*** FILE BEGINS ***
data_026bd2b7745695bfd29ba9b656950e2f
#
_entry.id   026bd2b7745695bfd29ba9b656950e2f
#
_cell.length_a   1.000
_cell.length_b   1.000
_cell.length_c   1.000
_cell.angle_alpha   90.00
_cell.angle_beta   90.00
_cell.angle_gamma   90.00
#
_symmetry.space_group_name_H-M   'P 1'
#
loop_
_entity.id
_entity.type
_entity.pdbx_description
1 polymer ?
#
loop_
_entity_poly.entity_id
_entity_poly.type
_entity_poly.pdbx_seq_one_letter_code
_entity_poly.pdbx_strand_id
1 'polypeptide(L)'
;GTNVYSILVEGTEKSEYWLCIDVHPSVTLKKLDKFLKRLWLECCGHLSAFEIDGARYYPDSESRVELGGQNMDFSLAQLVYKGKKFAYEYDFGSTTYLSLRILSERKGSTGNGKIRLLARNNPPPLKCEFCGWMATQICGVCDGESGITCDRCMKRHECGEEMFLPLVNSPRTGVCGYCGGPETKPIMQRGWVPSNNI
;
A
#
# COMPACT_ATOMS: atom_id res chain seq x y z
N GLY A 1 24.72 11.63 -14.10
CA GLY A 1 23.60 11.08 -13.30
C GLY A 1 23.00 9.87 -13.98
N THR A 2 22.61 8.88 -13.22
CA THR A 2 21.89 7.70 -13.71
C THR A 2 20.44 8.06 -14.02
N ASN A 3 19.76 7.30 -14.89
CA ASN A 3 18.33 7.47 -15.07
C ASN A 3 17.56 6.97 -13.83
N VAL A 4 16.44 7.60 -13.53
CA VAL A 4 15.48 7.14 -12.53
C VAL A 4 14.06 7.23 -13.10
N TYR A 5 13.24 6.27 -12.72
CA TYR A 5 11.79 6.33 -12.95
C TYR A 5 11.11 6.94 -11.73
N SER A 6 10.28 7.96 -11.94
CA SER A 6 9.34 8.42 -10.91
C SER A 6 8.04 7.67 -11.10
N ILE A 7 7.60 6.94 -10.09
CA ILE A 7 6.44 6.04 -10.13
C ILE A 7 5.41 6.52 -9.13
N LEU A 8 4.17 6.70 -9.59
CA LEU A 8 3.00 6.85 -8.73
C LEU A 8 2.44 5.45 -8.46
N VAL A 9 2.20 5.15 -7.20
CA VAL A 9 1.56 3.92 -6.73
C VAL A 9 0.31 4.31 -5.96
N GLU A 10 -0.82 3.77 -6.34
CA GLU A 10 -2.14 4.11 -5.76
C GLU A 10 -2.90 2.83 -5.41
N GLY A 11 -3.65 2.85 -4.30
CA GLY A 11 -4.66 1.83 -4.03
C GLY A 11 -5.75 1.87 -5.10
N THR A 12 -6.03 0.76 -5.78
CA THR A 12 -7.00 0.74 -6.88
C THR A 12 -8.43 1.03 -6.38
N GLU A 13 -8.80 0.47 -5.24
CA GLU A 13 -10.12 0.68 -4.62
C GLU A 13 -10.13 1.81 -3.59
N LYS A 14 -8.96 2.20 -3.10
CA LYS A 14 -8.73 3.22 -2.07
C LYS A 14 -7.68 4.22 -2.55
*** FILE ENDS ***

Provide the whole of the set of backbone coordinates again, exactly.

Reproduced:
data_026bd2b7745695bfd29ba9b656950e2f
#
_entry.id   026bd2b7745695bfd29ba9b656950e2f
#
_cell.length_a   1.000
_cell.length_b   1.000
_cell.length_c   1.000
_cell.angle_alpha   90.00
_cell.angle_beta   90.00
_cell.angle_gamma   90.00
#
_symmetry.space_group_name_H-M   'P 1'
#
loop_
_entity.id
_entity.type
_entity.pdbx_description
1 polymer ?
#
loop_
_entity_poly.entity_id
_entity_poly.type
_entity_poly.pdbx_seq_one_letter_code
_entity_poly.pdbx_strand_id
1 'polypeptide(L)'
;GTNVYSILVEGTEKSEYWLCIDVHPSVTLKKLDKFLKRLWLECCGHLSAFEIDGARYYPDSESRVELGGQNMDFSLAQLVYKGKKFAYEYDFGSTTYLSLRILSERKGSTGNGKIRLLARNNPPPLKCEFCGWMATQICGVCDGESGITCDRCMKRHECGEEMFLPLVNSPRTGVCGYCGGPETKPIMQRGWVPSNNI
;
A
#
# COMPACT_ATOMS: atom_id res chain seq x y z
N GLY A 1 24.72 11.63 -14.10
CA GLY A 1 23.60 11.08 -13.30
C GLY A 1 23.00 9.87 -13.98
N THR A 2 22.61 8.88 -13.22
CA THR A 2 21.89 7.70 -13.71
C THR A 2 20.44 8.06 -14.02
N ASN A 3 19.76 7.30 -14.89
CA ASN A 3 18.33 7.47 -15.07
C ASN A 3 17.56 6.97 -13.83
N VAL A 4 16.44 7.60 -13.53
CA VAL A 4 15.48 7.14 -12.53
C VAL A 4 14.06 7.23 -13.10
N TYR A 5 13.24 6.27 -12.72
CA TYR A 5 11.79 6.33 -12.95
C TYR A 5 11.11 6.94 -11.73
N SER A 6 10.28 7.96 -11.94
CA SER A 6 9.34 8.42 -10.91
C SER A 6 8.04 7.67 -11.10
N ILE A 7 7.60 6.94 -10.09
CA ILE A 7 6.44 6.04 -10.13
C ILE A 7 5.41 6.52 -9.13
N LEU A 8 4.17 6.70 -9.59
CA LEU A 8 3.00 6.85 -8.73
C LEU A 8 2.44 5.45 -8.46
N VAL A 9 2.20 5.15 -7.20
CA VAL A 9 1.56 3.92 -6.73
C VAL A 9 0.31 4.31 -5.96
N GLU A 10 -0.82 3.77 -6.34
CA GLU A 10 -2.14 4.11 -5.76
C GLU A 10 -2.90 2.83 -5.41
N GLY A 11 -3.65 2.85 -4.30
CA GLY A 11 -4.66 1.83 -4.03
C GLY A 11 -5.75 1.87 -5.10
N THR A 12 -6.03 0.76 -5.78
CA THR A 12 -7.00 0.74 -6.88
C THR A 12 -8.43 1.03 -6.38
N GLU A 13 -8.80 0.47 -5.24
CA GLU A 13 -10.12 0.68 -4.62
C GLU A 13 -10.13 1.81 -3.59
N LYS A 14 -8.96 2.20 -3.10
CA LYS A 14 -8.73 3.22 -2.07
C LYS A 14 -7.68 4.22 -2.55